Philip J. Anderson: “On the Beginnings of North Park University”

From Philip J. Anderson’s “On the Beginnings of North Park University: ‘Risberg’s School’ and Covenant Ministerial Education, 1885-1916”:

Fridoph Risberg (image credit: CAHL 3880)

Fridoph Risberg (image credit: CAHL 3880)

Congregational aid to Swedish Mission Friends represented the coming together of varying degrees of cultural nativism and a growing conviction that these people were indeed Congregationalists, but, according to Scott, “there were no Congregationalists in Sweden to tell them so.” In 1867 The Chicago Association discussed how to reach immigrants and concluded that “the aim should be to nationalize them and gather them into our churches, rather than to establish churches exclusively of foreign elements.” Levi Cobb, superintendent of the AHMS in Minnesota, asserted in 1878: “To us nothing is plainer than this — that God has sent these people to our very doors for us to Christianize. We must do it, or they will make Europeans out of us.” The challenge to “Americanize, Christianize, Congregationalize” was summed up by Curtiss when he asked, “What have we, orthodox offspring of the pilgrim fathers, done to teach these children of Luther a more excellent way?” By the mid-1880s this nativism had developed into a rhetorical tradition justifying aid to Scandinavian free-church immigrants while glossing over inherent doctrinal and ecclesiological differences.

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This, then, sets the context for Risberg’s arrival at CTS in the autumn of 1885, a world of faith and education that must have seemed very foreign to him. While the Congregationalists were quite certain of the qualities that defined an American, such an identifiable species must have seemed highly illusive through the eyes of an immigrant initially. No doubt, CTS provided Risberg with a culture and context that allowed him to be a bridge among Swedish leaders and groups between 1885 and World War I, three decades that comprised the most critical period for issues of identity, self-differentiation, and degrees of ethnic consciousness, made all the more pressing by generational change.

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[Risberg’s] work at CTS was guided by the conviction that eventual assimilation into the American church would best serve the needs of the Swedish Mission Friends. In 1892 he wrote, “My opinion is that Every European who makes this land his home should think from the very beginning that he is to become a good American… It is because the training of Swedish preachers among Americans has a future before it that I willingly labor in this seminary.”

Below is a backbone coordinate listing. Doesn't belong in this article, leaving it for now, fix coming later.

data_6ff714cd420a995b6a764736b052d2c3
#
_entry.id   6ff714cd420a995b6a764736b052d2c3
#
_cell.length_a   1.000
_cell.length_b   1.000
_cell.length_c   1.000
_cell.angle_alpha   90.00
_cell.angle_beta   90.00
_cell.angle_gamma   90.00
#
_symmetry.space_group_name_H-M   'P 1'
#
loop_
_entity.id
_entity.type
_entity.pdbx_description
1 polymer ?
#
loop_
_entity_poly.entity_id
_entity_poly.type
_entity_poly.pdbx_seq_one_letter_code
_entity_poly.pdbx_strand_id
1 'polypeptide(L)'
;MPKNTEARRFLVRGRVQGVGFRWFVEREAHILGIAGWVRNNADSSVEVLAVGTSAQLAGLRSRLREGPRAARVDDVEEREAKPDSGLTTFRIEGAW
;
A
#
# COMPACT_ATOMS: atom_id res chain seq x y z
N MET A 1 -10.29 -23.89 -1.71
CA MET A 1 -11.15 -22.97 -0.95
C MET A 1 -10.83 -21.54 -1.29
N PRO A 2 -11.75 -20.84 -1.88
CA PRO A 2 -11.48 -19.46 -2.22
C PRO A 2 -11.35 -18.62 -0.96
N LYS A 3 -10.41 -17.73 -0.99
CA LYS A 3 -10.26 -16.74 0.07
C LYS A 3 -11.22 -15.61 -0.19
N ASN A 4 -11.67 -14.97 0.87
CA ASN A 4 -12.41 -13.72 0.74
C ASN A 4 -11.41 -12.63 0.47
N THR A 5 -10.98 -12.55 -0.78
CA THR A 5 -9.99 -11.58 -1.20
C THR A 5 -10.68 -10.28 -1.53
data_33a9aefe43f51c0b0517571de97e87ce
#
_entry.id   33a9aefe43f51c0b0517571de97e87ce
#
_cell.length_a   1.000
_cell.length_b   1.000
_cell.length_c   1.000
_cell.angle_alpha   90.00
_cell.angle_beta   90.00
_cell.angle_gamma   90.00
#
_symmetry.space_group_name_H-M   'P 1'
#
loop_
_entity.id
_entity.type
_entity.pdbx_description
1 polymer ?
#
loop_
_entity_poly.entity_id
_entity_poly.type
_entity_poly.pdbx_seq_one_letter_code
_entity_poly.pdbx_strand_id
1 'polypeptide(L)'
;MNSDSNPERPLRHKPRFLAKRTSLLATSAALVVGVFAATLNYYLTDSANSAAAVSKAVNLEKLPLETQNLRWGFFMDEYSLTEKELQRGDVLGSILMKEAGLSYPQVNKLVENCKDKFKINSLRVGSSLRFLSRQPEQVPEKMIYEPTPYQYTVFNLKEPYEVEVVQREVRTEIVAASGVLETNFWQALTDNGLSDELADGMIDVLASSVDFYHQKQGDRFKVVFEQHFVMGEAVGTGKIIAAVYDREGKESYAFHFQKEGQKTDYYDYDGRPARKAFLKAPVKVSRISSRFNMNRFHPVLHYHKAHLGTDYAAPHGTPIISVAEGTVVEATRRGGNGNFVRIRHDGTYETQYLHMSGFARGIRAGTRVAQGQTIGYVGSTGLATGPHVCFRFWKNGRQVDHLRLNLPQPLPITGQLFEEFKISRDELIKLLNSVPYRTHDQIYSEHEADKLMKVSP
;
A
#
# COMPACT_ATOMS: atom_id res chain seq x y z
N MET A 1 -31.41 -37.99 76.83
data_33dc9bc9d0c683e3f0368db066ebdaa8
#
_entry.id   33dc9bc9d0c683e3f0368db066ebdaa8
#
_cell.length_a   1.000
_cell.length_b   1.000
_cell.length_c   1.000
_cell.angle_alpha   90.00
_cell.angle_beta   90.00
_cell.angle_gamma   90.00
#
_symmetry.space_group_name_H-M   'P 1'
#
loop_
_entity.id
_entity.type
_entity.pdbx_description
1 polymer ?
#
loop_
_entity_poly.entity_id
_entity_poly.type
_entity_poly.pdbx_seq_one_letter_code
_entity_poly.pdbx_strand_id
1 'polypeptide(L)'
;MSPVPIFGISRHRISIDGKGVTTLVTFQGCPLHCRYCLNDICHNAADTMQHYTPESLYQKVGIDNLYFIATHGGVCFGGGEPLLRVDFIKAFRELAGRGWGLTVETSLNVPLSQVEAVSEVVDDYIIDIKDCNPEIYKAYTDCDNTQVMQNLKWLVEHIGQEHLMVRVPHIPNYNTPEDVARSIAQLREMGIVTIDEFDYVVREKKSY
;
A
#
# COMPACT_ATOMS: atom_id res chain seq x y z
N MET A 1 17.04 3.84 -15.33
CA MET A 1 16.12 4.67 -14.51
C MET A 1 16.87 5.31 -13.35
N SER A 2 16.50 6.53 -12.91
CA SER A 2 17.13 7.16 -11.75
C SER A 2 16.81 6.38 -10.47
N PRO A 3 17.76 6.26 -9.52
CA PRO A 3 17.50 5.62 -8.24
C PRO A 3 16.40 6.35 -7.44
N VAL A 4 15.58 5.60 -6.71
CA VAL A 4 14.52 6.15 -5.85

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Composite of Swedish Department students at CTU, Risberg and D. Nyvall in middle (CAHL 5295)

Composite of Swedish Department students at CTU, Risberg and D. Nyvall in middle (CAHL 5295)

Nyvall, however, vigorously disagreed with Risberg’s views of Americanization, saying that “in all things personal Risberg and I were one, but in school matters and in matters of denominational interests we did not agree.” His role in the unfolding stormy discussions of schools and possible mergers led to the conviction that the Covenant needed its own school if the denomination was to have a future and if Swedish-American people were to shape their own cultural and religious lives.

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David Nyvall and Axel Mellander, who in 1892 became dean of the Covenant school, anticipated the Covenant’s rejection of the overture. In January 1890 Mellander wrote in Missions-Vännen that the freedom of the Covenant “cannot be sold either for Congregational favors or American bribes.” A week later, Nyvall added, “we shall not be assimilated because we shall not be Americanized. By making the best of what we now are, we can best educate the nation in America… If we are good Swedes (in an apolitical sense), we are good Americans.”

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On the one hand, the distinctives that divided the Covenant, the Free, the Swedish Congregationalists, and the independents, come into sharp focus. On the other hand, one can also see the development of a pan-ethnic “Mission” identity that embraced all the Scandinavian free churches and fostered cooperation and hopes for merger, driven by religion and held together by ethnicity. The challenge was to steer between the Scylla of assimilation without tradition and the Charybdis of tradition without assimilation.

Read the full article here.

Image credit: Covenant Archives and Historical Library (Historical Photograph Collection

“Jesus calls the church to a journey toward justice.”

From Catherine Gilliard, “Watching, Not Waiting: A Sermon for the First Sunday of Advent”:

 

gilliard memeJesus teaches his disciples about the pain and suffering that precede a new birth. Jesus urges the disciples to remain awake so they do not miss God’s work in the middle of the chaotic events unfolding around them…. And this is my call to the church today: we too must be watchful. This week we watched peaceful demonstrators march to the seats of government power in city after city, bringing awareness to racial injustices that plague communities across this nation. Jesus is no stranger to the unrest we have seen; in our text Jesus warns his disciples that persecution will come. Jesus himself and his disciples were betrayed, handed over to authorities, beaten, thrown in jail, and eventually sentenced to death. This is also the journey of justice marked for the church today.

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The unrest in city after city is not just about the death of Michael Brown, no matter how badly organizers need a face as a banner for the movement. What is resonating with people throughout this nation is not the unrest in Ferguson alone. What is resonating in city after city are the signs of the simmering tension of systemic racism present across this country, racism that those in positions of influence and power do not want to discuss or confront. What’s resonating with people about Ferguson is how signs of racial and class tensions present in their own communities are not being discussed either.